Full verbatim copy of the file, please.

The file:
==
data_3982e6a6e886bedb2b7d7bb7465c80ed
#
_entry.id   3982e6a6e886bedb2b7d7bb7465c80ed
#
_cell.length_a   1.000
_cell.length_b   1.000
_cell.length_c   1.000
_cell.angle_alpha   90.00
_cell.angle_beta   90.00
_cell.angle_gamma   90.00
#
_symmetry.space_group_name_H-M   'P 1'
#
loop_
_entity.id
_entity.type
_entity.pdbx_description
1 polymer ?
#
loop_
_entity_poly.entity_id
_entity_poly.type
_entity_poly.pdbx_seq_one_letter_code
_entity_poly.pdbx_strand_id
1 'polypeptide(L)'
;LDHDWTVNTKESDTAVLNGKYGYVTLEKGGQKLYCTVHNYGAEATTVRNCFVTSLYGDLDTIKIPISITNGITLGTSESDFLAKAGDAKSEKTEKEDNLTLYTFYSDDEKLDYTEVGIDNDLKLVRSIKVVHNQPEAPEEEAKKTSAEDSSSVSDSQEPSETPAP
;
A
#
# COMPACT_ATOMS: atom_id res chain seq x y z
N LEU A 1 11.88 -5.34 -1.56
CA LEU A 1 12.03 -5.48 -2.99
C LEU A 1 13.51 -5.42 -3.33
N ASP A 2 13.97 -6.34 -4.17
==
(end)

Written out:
data_3982e6a6e886bedb2b7d7bb7465c80ed
#
_entry.id   3982e6a6e886bedb2b7d7bb7465c80ed
#
_cell.length_a   1.000
_cell.length_b   1.000
_cell.length_c   1.000
_cell.angle_alpha   90.00
_cell.angle_beta   90.00
_cell.angle_gamma   90.00
#
_symmetry.space_group_name_H-M   'P 1'
#
loop_
_entity.id
_entity.type
_entity.pdbx_description
1 polymer ?
#
loop_
_entity_poly.entity_id
_entity_poly.type
_entity_poly.pdbx_seq_one_letter_code
_entity_poly.pdbx_strand_id
1 'polypeptide(L)'
;LDHDWTVNTKESDTAVLNGKYGYVTLEKGGQKLYCTVHNYGAEATTVRNCFVTSLYGDLDTIKIPISITNGITLGTSESDFLAKAGDAKSEKTEKEDNLTLYTFYSDDEKLDYTEVGIDNDLKLVRSIKVVHNQPEAPEEEAKKTSAEDSSSVSDSQEPSETPAP
;
A
#
# COMPACT_ATOMS: atom_id res chain seq x y z
N LEU A 1 11.88 -5.34 -1.56
CA LEU A 1 12.03 -5.48 -2.99
C LEU A 1 13.51 -5.42 -3.33
N ASP A 2 13.97 -6.34 -4.17